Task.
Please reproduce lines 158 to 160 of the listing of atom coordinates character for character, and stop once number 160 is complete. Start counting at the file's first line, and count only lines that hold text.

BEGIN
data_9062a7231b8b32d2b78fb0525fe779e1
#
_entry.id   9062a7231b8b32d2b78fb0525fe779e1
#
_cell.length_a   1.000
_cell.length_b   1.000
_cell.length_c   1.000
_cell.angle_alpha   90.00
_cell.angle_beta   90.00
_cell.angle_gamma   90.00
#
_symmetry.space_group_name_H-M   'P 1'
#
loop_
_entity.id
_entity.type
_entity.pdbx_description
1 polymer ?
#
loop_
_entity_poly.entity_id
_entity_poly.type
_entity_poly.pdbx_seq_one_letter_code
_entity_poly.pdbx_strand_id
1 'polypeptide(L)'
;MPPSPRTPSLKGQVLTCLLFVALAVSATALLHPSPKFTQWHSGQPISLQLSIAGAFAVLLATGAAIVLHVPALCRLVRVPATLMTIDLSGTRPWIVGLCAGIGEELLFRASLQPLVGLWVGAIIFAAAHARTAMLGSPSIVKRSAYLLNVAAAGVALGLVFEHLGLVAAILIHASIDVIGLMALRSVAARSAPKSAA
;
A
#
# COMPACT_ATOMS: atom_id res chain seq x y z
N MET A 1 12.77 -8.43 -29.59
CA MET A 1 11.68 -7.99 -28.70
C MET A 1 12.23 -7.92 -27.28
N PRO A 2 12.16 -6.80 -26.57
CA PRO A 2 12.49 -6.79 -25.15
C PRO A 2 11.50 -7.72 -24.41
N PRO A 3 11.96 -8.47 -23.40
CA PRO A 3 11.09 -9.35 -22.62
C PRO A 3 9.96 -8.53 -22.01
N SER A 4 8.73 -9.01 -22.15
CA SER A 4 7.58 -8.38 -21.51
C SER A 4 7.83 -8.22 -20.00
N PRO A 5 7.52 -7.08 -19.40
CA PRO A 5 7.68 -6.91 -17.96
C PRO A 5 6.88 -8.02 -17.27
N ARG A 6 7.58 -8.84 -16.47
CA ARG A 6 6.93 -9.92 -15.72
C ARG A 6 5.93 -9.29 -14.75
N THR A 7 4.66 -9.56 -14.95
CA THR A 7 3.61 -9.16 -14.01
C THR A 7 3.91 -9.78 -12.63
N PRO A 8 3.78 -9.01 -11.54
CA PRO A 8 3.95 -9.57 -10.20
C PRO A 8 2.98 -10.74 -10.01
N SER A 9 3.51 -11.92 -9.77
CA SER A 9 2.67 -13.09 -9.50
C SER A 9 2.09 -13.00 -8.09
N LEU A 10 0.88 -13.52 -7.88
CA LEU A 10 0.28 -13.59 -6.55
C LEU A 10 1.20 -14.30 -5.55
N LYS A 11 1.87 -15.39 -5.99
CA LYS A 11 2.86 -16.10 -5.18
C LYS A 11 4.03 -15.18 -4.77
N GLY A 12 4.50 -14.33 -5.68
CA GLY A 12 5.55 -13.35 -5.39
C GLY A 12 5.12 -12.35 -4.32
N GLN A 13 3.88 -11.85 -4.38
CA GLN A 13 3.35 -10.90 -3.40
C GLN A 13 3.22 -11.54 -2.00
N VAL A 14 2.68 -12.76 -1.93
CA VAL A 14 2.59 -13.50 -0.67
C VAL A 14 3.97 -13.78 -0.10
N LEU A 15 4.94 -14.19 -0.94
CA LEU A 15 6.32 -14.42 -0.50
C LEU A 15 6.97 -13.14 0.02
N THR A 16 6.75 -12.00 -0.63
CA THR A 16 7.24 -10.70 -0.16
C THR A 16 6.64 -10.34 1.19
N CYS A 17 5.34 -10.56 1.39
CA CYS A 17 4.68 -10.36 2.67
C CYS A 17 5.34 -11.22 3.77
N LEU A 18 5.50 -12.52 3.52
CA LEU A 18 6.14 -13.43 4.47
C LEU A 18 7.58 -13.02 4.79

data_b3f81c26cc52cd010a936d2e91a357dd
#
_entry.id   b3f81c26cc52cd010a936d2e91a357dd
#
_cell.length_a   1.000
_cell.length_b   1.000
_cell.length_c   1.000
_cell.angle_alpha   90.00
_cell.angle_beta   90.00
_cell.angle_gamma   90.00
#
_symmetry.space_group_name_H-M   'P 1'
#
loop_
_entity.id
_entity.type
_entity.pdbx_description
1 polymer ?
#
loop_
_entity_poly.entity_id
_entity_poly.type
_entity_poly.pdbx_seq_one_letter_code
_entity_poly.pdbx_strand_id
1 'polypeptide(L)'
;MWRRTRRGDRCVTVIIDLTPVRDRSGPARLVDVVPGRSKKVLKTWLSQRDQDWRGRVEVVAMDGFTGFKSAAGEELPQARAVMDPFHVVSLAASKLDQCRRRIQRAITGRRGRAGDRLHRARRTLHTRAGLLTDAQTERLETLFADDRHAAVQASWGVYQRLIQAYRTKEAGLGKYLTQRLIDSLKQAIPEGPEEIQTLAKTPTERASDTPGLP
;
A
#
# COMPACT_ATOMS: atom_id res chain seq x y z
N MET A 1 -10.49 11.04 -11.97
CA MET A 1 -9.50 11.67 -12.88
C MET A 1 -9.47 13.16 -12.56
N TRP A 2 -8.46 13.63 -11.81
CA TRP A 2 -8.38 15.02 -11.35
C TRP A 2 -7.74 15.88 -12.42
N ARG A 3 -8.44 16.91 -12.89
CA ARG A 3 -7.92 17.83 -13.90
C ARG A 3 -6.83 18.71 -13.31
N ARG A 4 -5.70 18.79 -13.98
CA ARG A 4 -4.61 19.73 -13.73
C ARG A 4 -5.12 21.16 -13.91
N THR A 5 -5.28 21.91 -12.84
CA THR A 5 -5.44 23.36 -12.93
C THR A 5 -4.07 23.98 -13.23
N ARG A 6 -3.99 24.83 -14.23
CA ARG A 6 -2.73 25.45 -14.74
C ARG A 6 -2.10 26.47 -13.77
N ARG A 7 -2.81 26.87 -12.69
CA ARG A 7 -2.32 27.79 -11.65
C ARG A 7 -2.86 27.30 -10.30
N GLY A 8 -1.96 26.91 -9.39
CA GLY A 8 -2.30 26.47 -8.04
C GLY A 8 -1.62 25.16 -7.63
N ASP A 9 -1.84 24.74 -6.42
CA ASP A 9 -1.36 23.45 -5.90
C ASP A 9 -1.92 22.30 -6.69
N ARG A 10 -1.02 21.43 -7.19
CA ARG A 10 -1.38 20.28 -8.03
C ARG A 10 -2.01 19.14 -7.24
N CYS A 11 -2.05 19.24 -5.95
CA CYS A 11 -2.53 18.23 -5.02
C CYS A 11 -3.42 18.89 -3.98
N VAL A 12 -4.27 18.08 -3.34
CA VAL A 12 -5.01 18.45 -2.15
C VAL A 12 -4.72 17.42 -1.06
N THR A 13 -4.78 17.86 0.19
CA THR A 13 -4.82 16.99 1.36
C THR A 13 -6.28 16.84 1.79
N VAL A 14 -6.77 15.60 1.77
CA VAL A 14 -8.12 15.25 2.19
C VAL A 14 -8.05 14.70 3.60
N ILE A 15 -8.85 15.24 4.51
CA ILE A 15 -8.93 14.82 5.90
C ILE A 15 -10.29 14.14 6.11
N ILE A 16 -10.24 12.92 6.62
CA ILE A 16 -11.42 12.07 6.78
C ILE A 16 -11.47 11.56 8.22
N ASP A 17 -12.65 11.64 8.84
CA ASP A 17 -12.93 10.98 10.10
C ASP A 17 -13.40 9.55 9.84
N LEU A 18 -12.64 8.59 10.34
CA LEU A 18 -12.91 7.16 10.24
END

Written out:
CA ILE A 15 -8.93 14.82 5.90
C ILE A 15 -10.29 14.14 6.11
N ILE A 16 -10.24 12.92 6.62